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Financing district extended by city

Set to expire in 2013, commissioners add 25 years to life of DDA, tax collection

March 1, 2011
The Mining Journal

MARQUETTE - When Terry Doyle purchased the building that would become The Vierling Restaurant in downtown Marquette in 1985, people told him he was making a mistake.

At that time the downtown was in poor condition, with blighted buildings and empty storefronts.

"I remember when it was bleak. In fact, I remember when we first went in there in '85 people thought that we should have been on the highway," Doyle said.

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At Monday's Marquette City Commission meeting, Doyle and others said the turnaround in downtown Marquette over the last 25 years was largely due to the Marquette Downtown Development Authority and the tax increment financing district and urged the commission to amend the DDA's current district development and TIF plan and approve a third phase which would renew the TIF for another 25 years.

The commission agreed, unanimously approving it. The TIF was to expire in 2013.

"Would we be the vibrant and growing downtown we are without the TIF? Perhaps, but we have many cities around us that are decaying and lifeless with many vacant homes and businesses," said Tom Wahlstrom, owner of Elizabeth's Chophouse on Front Street. "Evidence of success is our commercial and residential growth in the TIF zone."

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Not everyone who spoke Monday was in favor of renewing the TIF. Marquette resident Don Potvin said the TIF has been successful in revitalizing the downtown but suggested the commission let it expire. He said it is time for the city to recapture tax revenue that is currently being used exclusively for downtown development.

"Is it proper or fair to the vast majority of Marquette city citizens to continue to direct tax dollars to the selfish wishes and not necessarily needs of the TIF district and have the city commission continually postpone or not accomplish projects in the best interest in this vast majority that pay their taxes for use in the general budget and hold their breath until services and projects that benefit them are done?" Potvin said.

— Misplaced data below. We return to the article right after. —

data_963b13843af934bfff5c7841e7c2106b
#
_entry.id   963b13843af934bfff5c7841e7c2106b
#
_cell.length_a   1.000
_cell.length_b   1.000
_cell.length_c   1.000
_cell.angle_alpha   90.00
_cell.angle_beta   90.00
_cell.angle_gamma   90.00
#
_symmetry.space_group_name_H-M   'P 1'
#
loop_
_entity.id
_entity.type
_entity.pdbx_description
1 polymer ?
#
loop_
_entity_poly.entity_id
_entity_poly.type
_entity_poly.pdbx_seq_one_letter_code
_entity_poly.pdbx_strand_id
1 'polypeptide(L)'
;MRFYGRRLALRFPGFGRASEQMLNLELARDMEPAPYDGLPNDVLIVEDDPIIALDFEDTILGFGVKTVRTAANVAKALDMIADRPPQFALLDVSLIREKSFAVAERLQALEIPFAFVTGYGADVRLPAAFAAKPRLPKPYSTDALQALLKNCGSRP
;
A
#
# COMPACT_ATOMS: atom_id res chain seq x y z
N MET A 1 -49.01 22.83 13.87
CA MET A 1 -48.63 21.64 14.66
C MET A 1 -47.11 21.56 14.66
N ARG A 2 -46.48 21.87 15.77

The downtown TIF district works like this: taxes from the district are set at the level prior to the district being established, in this case 1984, and those taxes continue to go to the city and county every year. Increases in taxable property values within the district are captured by the TIF and those funds are used to maintain and develop the downtown.

The DDA's initial development and TIF plan was approved in 1984 and again in 1992. The current plan would add projects such as the rehabilitation of the Bluff Street parking structure, improvements to Baraga Avenue and other items.

Commissioner Don Ryan said the TIF district benefits the entire city. He said the downtown attracts many people to the area, both to live and to attend special events in the city.

Mayor John Kivela said when he first came onto the commission, he was in favor of letting the TIF expire but has since changed his mind. He said of the $656,217 captured next year by the TIF about $381,000 would have been destined for the city's general fund.

"Of the $381,000, how much do you think the city would have to spend to do those things that get done down there now? They're not going to magically get done. We would then have to hire additional people and pay for those services. They will certainly exceed $381,000. This is a good financial move for the city of Marquette," he said.

Kivela listed a number of developments and events downtown - including Mattson Park, the start of the U.P. 200 sled dog race, the New Year's Eve ball drop, the farmers market and the Marquette Regional History Center - which he said would not likely exist were it not for a vibrant downtown.

"Why, knowing what we have - this treasure downtown, would we want to take a chance on screwing that up?" he said.

Christopher Diem can be reached at 906-228-2500, ext. 242. His e-mail address is cdiem@miningjournal.net.

 
 

 

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